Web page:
Page last updated at 11:54 GMT, Monday, 27 April 2009 12:54 UK

Voters' Views: Antoine Delaforterie

As Barack Obama completes 100 days in office, we ask Republican and Democratic voters from across the US to reflect on his performance.

Antoine Delaforterie Car designer | Republican

One word to describe Obama, Reid and Pelosi: delusional

Antoine Delaforterie
Age: 48
Lives: Troy, Michigan
Occupation: Automotive designer
Last election voted:
In 10 words or fewer: Political misanthrope wishes humanity the best but tempered by reality

"Instead of using his political capital to spearhead one issue and do it well, Obama has chosen to storm all the ramparts with all his weapons in an economic 'shock and awe' gambit.

He is attempting to sate all his interest groups at once instead of building on smaller victories. It will be interesting to see how it unfolds in six months.

Delusional. There, one word to describe Obama, Reid and Pelosi. The election wasn't a referendum to become a socialist state. It was ABB - Anybody But Bush.

I have a vision of Tim Geithner pulling a cart down main street, yelling 'bring out your dead'. I have a brother and four close friends that are unemployed. If you haven't lost your job, companies have frozen, rolled back or eliminated benefits.

The stimulus package has been a morass from the word go. Problems that were usually addressed in series are now in parallel. City managers will face a scarcity of labour and higher costs in the fat years but once the projects are done? Back to unemployment and crumbling roads and a clamour for more.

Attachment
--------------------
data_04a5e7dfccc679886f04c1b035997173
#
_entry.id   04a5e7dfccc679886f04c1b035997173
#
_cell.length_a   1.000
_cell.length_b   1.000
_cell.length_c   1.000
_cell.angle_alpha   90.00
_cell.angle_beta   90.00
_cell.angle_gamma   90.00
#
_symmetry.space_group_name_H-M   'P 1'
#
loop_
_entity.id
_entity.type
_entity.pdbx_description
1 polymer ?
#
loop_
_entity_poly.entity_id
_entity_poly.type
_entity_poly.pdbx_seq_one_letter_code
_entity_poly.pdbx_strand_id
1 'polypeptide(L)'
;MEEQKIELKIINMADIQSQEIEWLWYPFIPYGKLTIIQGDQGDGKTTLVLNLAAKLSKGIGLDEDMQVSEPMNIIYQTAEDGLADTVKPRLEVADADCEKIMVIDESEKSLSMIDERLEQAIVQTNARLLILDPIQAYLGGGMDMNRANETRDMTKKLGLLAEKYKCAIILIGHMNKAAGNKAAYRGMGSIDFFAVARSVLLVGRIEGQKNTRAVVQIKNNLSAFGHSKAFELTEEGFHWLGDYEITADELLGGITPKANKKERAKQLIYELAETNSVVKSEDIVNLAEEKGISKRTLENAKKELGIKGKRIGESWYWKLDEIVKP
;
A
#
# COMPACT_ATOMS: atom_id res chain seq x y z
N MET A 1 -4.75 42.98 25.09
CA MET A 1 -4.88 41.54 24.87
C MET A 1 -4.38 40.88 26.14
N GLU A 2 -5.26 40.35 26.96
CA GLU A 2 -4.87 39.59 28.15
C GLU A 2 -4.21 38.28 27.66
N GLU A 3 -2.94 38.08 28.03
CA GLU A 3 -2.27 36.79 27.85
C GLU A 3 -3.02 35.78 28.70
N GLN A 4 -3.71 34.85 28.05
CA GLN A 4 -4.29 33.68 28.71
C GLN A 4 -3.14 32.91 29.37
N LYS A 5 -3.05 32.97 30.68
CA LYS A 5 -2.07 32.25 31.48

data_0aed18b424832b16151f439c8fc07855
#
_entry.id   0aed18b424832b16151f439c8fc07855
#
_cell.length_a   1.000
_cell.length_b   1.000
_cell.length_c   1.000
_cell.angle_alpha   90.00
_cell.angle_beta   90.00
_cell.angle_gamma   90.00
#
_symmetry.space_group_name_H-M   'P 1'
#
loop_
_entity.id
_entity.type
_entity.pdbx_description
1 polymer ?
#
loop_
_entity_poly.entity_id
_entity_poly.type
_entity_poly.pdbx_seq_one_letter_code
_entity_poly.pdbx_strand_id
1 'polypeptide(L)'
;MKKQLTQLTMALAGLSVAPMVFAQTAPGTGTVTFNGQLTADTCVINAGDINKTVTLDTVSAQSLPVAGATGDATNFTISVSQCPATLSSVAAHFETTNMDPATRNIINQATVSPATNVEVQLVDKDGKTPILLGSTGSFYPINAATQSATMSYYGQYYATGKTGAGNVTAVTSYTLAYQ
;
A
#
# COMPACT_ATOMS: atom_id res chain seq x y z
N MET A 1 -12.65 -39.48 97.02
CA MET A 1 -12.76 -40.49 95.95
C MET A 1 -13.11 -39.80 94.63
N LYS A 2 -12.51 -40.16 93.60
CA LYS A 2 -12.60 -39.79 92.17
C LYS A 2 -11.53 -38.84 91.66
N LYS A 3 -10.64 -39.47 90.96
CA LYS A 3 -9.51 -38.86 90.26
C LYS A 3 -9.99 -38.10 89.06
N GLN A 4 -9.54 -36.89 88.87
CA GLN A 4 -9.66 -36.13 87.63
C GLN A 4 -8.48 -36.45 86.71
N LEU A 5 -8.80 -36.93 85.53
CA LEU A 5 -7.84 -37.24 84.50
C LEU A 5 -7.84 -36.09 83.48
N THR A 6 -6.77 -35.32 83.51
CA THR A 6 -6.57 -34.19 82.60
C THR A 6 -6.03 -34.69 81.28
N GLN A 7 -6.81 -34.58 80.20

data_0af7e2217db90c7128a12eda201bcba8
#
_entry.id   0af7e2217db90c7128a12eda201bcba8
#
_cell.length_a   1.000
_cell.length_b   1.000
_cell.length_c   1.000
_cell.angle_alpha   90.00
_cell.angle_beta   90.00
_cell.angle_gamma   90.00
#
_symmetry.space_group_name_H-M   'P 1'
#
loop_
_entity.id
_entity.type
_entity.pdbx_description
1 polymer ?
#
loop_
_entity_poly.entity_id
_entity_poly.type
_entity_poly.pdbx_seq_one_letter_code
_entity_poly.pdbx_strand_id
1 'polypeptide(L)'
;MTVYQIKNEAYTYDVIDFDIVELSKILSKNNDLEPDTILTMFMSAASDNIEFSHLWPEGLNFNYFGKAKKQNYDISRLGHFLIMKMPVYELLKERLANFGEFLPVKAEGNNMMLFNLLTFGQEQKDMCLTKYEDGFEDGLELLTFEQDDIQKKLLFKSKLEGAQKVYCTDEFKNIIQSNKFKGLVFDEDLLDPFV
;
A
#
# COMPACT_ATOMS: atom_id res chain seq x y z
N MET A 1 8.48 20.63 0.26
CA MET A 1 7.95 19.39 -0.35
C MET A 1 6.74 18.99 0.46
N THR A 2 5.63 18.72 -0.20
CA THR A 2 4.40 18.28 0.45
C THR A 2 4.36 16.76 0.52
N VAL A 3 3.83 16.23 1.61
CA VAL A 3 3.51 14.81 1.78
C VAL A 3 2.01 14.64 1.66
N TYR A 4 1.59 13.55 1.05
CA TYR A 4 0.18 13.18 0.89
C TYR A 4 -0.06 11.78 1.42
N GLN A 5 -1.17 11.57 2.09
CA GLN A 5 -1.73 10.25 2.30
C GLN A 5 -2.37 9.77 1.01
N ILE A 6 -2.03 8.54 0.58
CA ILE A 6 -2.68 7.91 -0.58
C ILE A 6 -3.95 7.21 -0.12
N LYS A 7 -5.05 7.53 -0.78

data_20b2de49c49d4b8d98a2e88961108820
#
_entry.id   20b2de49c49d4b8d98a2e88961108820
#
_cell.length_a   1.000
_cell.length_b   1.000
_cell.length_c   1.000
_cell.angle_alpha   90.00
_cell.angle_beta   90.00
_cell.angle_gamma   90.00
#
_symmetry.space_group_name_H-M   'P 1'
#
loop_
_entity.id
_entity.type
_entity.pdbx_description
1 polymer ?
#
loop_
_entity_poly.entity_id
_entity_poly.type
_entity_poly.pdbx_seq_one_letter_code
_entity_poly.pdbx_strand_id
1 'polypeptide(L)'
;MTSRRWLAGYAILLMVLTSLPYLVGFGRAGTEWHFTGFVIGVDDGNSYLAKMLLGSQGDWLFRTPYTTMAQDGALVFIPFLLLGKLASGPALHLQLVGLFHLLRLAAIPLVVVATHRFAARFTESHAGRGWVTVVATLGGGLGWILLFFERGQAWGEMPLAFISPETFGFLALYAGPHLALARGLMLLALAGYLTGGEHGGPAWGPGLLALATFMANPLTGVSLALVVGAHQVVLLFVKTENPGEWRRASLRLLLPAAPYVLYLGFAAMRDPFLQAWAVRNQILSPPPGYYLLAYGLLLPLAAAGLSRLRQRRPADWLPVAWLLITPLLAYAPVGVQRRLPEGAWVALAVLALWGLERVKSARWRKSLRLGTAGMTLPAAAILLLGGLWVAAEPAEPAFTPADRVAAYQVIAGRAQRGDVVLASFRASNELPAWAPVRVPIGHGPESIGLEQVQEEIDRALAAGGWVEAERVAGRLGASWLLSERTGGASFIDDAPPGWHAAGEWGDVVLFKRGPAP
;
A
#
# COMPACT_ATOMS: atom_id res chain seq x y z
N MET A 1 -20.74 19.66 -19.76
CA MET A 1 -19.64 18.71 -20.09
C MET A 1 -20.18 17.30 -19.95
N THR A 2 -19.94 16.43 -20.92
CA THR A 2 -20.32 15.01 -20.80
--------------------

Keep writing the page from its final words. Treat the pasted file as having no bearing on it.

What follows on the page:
Foreign policy has always been a weakness of Democrats. They live in a fantasy world where they believe that if America only did nice things to the likes of Russia we'd be loved again in the UN.

Keep Guantanamo open. It is Frankenstein's monster of the modern international legal system where the good guys are held to a ridiculously high standard of propriety while the bad guys can do what they want.

The Democrats won by saying: 'We're not the Republicans or George Bush'. They won't be able to use that next year or at the next general election. For the Republicans to win, they have to leapfrog Obama with answers to problems that are palatable to the majority as well as showing resistance to taxation and fiscal restraint."

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The readers' panel has been selected from as wide a cross-section of people as possible and may not be representative of wider US public opinion.

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